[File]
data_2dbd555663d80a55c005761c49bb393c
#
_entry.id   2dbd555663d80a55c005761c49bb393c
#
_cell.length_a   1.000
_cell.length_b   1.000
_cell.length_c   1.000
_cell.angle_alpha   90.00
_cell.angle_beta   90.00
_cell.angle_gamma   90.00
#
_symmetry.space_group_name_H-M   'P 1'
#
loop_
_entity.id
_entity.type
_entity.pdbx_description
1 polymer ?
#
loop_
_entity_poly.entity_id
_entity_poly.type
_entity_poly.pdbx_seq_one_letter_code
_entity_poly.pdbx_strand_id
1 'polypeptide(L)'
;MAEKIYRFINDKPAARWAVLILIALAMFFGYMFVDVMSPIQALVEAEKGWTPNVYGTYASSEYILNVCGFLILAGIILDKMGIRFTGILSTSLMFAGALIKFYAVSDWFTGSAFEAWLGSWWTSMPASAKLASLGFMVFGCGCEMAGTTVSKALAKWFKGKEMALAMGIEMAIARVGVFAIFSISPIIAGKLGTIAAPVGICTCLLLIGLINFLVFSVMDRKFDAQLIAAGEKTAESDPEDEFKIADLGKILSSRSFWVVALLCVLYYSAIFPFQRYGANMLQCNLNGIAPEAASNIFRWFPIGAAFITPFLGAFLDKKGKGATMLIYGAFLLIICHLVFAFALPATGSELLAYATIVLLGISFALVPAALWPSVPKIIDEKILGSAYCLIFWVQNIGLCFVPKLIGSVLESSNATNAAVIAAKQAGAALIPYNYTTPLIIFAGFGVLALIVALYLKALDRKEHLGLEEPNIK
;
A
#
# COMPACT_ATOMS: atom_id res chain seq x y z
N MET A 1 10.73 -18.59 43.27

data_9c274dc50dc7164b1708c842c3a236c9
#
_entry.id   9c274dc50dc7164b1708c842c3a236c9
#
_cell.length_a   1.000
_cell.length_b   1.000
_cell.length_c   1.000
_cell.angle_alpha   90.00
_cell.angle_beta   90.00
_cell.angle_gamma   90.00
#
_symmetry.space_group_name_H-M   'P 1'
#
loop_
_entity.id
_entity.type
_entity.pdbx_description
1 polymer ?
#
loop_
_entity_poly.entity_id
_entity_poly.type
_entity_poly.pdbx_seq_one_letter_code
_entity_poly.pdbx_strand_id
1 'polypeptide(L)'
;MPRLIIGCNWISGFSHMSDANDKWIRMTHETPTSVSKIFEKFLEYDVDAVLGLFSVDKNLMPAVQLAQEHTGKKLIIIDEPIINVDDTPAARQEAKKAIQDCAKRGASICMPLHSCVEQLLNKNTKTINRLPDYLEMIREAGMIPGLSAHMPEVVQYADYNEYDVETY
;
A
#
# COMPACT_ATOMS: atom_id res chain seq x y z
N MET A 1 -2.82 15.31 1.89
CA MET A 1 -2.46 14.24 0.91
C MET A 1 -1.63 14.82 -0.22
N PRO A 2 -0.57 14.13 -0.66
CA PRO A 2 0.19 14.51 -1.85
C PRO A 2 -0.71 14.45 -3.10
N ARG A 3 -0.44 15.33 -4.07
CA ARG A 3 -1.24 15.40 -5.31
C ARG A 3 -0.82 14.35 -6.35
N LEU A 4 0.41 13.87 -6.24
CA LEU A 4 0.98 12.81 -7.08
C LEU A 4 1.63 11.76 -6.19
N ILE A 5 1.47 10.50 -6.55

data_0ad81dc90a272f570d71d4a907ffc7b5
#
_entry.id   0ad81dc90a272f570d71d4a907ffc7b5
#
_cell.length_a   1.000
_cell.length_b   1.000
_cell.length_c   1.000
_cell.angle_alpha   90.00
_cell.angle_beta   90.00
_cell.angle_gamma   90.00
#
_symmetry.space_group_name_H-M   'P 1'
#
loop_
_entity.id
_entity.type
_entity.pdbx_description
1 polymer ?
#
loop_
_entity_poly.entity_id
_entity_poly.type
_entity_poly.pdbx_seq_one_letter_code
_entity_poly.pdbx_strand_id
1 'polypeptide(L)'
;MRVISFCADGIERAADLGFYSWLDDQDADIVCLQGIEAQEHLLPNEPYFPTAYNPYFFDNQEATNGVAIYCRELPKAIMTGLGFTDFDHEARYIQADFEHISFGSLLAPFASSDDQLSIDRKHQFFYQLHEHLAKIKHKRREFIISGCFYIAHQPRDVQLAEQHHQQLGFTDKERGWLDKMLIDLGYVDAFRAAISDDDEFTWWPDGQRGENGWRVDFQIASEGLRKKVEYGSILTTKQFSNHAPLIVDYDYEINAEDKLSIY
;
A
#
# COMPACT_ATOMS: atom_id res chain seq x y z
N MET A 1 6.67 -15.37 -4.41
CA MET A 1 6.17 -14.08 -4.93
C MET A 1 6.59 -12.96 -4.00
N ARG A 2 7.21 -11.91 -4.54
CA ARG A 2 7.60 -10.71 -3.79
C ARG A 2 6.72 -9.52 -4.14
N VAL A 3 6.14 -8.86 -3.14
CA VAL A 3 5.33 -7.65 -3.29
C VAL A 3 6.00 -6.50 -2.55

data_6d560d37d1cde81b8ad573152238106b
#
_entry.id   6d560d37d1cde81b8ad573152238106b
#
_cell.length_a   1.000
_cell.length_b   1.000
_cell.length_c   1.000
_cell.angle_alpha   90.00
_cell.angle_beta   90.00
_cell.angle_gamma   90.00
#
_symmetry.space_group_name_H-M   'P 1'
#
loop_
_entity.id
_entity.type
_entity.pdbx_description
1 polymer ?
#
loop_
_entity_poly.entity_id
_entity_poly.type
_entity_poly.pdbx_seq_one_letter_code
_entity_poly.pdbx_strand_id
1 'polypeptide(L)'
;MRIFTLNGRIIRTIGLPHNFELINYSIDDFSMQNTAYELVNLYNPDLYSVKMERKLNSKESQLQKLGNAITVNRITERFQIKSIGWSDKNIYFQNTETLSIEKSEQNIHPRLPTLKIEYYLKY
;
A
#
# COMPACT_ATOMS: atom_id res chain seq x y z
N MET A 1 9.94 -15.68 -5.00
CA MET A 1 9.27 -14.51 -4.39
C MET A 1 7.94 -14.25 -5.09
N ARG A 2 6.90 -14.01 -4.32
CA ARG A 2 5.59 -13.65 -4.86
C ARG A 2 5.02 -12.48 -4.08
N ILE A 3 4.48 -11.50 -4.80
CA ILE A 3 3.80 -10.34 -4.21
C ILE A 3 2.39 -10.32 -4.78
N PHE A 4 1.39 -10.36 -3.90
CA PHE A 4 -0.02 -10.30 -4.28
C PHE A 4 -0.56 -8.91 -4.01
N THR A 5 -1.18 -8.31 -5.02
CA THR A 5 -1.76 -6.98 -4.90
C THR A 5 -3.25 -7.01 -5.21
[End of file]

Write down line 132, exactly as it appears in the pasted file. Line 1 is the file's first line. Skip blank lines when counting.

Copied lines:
#